THE United States is the only major industrialized nation that actively opposes an international convention to reduce emissions of greenhouse gases. George Bush has championed international cooperation in a "New World Order," yet he chooses to stand alone by dismissing the risk of global warming.
The latest powerful scientific consensus report of the Intergovernmental Panel on Climate Change (IPCC) demonstrates that most scientists consider the global warm-ing threat to be real, profound, and urgent. Nevertheless, the US government appears unmoved. Perhaps John Sununu, who considered himself an expert in these matters, was partly to blame for this intransigence, but the US delegation to the most recent international negotiations made clear that their position would not change as a result of Mr. S ununu's departure.
The administration has confused the debate among scientists over the rate and degree of warming of the Earth with doubt about our scientific understanding of the greenhouse effect itself. No scientist would predict with 100 percent certainty how much and how fast the Earth will warm. But scientists know enough about how the Earth works to conclude with considerable confidence that it will be warmer because of past and present human activities.
Three facts are compelling: (1) heat-trapping gases warm the Earth - if it were not for the naturally occurring gases, carbon dioxide, methane, nitrous oxide, and water vapor, the Earth would be a frozen ball of ice; (2) during the last 160,000 years, the Earth was warm when the atmospheric concentrations of carbon dioxide and methane were high, and it was cool when the concentrations were low; (3) human activity, mainly the combustion of fossil fuels, is causing the concentrations of these heat-trapping
gases to increase at an unprecedented rate. The only logical conclusion from these three facts is that the Earth will warm as we continue to produce more heat-trapping gases.
Some doubters of global warming argue that scientists have not come up with a smoking gun - i.e., proof that warming has already occurred and that greenhouse gases are the cause. Although scientists now agree that the Earth has warmed during the last century and that the greenhouse effect has probably contributed to this warming, scientists have not yet ruled out all other plausible explanations.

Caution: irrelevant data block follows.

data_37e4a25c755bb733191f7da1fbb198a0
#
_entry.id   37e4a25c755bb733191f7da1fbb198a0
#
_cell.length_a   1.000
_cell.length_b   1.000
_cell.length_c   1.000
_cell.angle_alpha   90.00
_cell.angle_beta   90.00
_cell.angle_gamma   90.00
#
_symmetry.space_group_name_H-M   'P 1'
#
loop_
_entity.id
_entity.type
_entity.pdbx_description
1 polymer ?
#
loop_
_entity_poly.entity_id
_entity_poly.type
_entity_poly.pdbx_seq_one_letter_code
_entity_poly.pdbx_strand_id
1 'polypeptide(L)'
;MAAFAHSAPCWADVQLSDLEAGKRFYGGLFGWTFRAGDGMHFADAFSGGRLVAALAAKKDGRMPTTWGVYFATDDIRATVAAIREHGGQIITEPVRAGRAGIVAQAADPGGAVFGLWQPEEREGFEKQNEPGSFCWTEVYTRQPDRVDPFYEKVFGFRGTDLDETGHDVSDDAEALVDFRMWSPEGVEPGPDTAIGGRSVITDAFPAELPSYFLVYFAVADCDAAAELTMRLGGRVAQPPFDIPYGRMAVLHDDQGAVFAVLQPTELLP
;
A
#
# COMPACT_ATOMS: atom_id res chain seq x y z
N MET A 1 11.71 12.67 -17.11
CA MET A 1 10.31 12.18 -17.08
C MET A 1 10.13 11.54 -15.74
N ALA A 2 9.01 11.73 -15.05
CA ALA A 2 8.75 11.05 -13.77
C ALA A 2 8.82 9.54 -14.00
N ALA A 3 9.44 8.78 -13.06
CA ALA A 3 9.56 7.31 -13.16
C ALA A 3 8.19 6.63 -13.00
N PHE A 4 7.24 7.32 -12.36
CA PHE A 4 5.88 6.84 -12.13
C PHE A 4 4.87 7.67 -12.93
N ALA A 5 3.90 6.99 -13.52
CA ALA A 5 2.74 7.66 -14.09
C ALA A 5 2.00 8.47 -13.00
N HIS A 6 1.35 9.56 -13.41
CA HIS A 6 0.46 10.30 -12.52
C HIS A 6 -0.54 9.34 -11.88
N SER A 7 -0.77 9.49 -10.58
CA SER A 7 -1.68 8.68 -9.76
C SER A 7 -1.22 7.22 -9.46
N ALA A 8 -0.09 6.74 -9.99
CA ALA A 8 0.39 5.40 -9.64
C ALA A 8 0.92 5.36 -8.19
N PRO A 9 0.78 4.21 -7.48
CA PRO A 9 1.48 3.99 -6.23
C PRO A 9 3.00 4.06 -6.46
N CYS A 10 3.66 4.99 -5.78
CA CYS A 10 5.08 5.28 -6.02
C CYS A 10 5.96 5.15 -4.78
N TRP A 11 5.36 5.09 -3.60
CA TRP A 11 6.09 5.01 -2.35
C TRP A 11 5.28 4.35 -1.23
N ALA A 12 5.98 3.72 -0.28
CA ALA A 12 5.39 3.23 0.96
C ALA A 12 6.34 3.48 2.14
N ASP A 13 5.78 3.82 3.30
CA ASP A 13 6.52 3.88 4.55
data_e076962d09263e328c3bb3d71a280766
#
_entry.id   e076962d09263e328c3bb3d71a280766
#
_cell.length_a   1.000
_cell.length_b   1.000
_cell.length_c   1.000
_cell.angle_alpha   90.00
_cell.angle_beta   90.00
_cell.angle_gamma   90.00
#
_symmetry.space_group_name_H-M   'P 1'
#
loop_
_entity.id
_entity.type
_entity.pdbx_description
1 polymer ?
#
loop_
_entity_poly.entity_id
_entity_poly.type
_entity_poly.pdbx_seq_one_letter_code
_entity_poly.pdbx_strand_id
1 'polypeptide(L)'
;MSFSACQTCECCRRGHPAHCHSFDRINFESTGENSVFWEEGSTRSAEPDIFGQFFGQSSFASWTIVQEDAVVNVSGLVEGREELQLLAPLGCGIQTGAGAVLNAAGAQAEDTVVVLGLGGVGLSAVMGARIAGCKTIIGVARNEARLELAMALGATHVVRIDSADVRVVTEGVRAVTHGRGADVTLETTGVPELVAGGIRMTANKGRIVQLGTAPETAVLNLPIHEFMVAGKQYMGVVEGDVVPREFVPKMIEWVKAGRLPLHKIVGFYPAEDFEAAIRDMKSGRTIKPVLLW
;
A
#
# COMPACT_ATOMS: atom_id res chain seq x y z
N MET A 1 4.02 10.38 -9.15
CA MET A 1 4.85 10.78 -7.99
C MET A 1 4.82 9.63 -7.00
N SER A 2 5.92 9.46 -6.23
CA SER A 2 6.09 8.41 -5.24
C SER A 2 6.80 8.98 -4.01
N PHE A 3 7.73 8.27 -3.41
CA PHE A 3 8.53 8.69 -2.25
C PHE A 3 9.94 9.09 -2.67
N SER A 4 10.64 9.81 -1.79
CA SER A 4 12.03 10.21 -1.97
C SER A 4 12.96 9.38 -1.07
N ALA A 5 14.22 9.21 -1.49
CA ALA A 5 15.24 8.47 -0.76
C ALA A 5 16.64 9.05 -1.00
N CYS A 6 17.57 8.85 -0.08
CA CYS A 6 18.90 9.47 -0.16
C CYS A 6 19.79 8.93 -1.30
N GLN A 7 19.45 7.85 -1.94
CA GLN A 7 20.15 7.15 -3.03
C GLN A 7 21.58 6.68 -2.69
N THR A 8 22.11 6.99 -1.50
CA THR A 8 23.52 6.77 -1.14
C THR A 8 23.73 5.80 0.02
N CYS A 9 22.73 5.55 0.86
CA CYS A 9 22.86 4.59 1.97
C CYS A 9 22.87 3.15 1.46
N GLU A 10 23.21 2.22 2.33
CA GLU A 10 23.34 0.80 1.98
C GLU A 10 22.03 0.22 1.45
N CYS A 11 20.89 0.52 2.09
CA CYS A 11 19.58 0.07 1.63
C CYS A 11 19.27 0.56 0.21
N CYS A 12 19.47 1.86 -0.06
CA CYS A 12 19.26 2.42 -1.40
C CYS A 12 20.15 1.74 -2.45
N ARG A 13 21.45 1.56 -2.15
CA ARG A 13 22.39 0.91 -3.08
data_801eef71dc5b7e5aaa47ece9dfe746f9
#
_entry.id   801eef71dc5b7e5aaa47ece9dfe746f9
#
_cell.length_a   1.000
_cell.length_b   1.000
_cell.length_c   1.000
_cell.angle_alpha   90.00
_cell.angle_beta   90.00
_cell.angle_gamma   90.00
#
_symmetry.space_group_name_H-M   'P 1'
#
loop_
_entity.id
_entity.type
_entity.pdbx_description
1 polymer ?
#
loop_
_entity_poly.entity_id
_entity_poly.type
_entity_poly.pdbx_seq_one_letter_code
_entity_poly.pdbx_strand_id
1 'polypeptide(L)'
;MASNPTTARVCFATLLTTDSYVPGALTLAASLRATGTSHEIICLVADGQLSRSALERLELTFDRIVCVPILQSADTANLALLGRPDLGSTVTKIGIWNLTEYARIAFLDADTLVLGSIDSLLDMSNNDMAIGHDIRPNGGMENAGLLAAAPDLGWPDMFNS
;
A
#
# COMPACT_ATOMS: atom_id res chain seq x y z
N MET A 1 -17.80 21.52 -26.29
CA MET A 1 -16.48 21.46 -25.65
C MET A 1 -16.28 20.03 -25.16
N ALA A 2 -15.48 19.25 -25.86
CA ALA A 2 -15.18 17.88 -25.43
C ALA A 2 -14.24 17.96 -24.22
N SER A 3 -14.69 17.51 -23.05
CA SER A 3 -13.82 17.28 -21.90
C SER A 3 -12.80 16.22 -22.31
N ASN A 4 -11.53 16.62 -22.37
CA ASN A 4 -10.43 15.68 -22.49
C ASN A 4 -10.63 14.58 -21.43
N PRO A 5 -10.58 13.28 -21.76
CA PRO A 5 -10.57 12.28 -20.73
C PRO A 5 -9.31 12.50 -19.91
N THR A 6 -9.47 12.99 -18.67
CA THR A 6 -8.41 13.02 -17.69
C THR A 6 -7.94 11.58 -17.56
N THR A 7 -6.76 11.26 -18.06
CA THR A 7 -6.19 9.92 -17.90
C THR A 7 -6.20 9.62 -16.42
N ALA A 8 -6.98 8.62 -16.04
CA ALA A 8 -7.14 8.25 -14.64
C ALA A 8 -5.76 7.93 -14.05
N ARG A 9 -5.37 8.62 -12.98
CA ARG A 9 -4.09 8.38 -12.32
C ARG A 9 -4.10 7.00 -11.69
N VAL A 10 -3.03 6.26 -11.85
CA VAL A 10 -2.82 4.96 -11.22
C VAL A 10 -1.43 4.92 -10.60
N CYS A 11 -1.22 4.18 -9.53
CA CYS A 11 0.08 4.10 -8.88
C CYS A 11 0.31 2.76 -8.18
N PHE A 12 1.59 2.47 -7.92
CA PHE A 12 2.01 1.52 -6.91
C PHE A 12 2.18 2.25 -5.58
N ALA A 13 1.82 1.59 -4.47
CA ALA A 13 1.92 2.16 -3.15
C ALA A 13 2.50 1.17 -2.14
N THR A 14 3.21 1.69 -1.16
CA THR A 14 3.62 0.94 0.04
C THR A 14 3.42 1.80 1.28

A lesson should be learned from a similar tragedy that occurred about 20 years ago when scientists warned that chlorofluorocarbons (CFCs) were destroying the protective ozone of the upper atmosphere. Scientists generally understood the dominant mechanisms of ozone destruction, just as they now understand the dominant mechanisms of global warming, but they could not prove at that time that CFCs were unequivocally the cause, nor could they predict with 100 percent certainty how fast the problem would becom e worse. This uncertainty was used as an excuse to make only feeble attempts to control CFC emissions. The problem is now urgent, the cause is clear, and the ozone "hole" is growing alarmingly large.
The nations of the world have reached a remarkable agreement to phase out use of CFCs, which sets a precedent for the environmental new world order needed for the 21st century. The long lifespan of CFCs in the atmosphere (over 100 years), however, means that the CFCs emitted while action was delayed in the 1970s and 1980s will be destroying stratospheric ozone for another century, and the ozone hole will get worse before it gets better.
Similarly, many of the heat-trapping gases also remain for long periods in the atmosphere, so delaying action will commit the Earth to a century or more of further warming. When scientists can show that the gun and the bullets are real, the firing mechanism is reasonably well understood, and the gun is pointed right at us, we would be foolish to wait for smoke.